Streaming singles have been factored into the charts since last July, but so far streamed albums have been noticeably absent. That is about to change, with 1st March being the first album chart to factor in streaming plays.
All music played from Spotify, Deezer, Google Play Music, Napster, Xbox Music, Rdio, Rara, and O2 Tracks will be included in the new count. YouTube will not since it’s not considered to be a music service, though Gizmodo UK speculates that the official launch of YouTube Music Key later this year could change that attitude.
The reason why it’s taken so long for streaming to be included in the album charts is the inherent difficulty in actually measuring it. If you buy an album it includes all of the tracks, regardless of whether or not someone listens to them, but cherrypicking tracks from an album on a streaming service could leave half of them unheard. Thankfully the Official Chart Company has come up with a system to make it work.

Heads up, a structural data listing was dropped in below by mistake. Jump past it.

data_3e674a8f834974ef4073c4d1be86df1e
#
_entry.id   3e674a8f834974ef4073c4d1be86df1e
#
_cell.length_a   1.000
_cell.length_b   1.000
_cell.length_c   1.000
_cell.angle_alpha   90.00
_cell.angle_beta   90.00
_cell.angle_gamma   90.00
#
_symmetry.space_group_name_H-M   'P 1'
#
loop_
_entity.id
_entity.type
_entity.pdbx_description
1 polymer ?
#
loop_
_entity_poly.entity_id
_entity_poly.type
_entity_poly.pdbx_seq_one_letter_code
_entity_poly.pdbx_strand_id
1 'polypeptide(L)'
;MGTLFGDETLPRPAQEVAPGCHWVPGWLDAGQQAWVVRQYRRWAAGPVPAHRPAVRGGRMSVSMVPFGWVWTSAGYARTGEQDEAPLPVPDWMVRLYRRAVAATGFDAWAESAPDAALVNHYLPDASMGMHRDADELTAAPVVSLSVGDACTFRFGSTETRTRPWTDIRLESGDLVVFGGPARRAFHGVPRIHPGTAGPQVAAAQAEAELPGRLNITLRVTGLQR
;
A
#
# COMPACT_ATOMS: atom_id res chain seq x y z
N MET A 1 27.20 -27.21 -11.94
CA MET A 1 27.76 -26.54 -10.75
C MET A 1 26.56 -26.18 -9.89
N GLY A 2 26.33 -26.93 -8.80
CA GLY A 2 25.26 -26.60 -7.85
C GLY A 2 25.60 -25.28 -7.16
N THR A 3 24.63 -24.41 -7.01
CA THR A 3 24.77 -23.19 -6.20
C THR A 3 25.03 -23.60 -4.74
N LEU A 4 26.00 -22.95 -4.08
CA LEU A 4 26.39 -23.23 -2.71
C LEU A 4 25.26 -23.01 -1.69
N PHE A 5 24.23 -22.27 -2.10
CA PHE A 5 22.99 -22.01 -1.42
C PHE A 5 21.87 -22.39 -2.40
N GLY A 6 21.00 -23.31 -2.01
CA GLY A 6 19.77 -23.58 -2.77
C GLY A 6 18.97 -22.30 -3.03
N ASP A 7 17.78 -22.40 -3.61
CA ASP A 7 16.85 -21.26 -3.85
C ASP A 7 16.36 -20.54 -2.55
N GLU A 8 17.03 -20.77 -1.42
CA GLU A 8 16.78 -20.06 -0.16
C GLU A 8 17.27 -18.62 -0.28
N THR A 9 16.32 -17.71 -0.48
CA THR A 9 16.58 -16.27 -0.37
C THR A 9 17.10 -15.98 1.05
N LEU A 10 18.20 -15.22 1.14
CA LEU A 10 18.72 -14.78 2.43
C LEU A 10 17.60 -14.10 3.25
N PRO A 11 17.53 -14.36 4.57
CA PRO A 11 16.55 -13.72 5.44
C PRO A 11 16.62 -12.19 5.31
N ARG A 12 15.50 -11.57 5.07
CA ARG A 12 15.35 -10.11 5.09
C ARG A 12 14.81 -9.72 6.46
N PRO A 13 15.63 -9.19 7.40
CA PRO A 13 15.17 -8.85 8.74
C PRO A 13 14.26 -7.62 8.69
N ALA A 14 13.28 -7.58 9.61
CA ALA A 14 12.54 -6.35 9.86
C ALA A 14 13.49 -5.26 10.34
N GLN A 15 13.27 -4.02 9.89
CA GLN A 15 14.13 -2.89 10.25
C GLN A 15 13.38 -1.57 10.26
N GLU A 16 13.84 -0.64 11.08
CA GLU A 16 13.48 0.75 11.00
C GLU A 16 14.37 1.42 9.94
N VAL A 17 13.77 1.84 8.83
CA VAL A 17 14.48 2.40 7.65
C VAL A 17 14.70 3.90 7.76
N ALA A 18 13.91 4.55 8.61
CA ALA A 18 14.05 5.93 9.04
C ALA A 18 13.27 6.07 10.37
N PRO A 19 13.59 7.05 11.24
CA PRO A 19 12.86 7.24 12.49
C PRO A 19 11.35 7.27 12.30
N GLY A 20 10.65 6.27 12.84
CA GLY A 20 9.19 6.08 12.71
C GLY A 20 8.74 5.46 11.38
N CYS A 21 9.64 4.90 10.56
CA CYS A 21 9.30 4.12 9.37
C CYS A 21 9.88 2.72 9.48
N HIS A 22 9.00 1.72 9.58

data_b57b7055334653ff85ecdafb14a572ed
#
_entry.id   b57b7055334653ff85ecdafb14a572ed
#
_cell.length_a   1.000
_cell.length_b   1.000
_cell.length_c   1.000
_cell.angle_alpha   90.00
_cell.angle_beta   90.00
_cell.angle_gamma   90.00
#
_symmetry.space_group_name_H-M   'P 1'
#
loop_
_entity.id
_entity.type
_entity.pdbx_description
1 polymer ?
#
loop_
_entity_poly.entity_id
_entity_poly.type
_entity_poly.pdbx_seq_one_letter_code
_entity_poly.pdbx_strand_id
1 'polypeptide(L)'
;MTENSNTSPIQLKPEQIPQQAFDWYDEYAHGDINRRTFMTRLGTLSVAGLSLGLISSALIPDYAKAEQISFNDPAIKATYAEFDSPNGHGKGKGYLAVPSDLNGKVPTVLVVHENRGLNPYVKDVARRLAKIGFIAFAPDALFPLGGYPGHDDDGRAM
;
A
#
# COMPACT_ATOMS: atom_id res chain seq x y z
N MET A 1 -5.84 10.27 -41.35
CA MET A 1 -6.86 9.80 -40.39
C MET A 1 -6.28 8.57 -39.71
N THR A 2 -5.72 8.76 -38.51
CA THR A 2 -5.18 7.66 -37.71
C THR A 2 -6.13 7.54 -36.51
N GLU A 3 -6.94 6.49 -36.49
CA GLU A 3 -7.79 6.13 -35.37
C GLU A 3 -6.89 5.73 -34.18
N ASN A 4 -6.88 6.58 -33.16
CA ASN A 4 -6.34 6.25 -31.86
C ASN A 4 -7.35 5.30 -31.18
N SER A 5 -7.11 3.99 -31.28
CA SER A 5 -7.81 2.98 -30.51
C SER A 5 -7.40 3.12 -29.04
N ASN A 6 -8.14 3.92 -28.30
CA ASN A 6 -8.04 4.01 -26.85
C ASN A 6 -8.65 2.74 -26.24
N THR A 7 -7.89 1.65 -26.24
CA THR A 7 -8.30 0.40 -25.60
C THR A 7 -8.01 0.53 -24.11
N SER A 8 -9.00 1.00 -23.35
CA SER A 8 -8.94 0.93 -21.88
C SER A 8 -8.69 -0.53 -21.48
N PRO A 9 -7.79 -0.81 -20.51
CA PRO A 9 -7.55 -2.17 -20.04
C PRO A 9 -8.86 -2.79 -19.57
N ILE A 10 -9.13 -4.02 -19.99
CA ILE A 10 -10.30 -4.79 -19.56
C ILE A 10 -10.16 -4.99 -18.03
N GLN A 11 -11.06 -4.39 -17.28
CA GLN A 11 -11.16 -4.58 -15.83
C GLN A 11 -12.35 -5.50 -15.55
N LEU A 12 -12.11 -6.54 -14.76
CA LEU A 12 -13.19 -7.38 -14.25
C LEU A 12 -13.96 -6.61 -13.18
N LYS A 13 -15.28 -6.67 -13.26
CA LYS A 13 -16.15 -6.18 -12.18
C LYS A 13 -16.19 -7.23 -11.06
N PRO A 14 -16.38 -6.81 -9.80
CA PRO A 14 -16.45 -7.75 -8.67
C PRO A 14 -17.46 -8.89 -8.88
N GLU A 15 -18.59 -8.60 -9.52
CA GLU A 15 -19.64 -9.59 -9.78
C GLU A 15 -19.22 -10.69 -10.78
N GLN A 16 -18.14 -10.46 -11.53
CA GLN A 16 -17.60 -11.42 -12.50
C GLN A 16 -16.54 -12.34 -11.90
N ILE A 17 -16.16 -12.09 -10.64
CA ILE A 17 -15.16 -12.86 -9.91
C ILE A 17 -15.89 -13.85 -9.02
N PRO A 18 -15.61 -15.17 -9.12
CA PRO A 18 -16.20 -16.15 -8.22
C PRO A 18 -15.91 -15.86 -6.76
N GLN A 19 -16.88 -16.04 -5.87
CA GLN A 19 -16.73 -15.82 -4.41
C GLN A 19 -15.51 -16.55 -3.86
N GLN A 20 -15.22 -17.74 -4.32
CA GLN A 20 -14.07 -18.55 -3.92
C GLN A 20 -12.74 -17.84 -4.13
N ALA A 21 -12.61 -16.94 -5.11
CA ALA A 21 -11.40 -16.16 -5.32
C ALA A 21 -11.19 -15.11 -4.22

It will look at each album available to listen to on streaming services, finding the 12 most popular tracks on each one in the process. It will then down-weigh the top two tracks, based on the average streams of the next 10. This count will be added up and divided by 1000 to give the album a ‘stream factor’ that is added to the number of downloads and physical sales to create a final figure.
This new system will come into effect on February 23rd, ready for the chart on 1st March, and it’ll be very interesting to see how this affects the final top 10.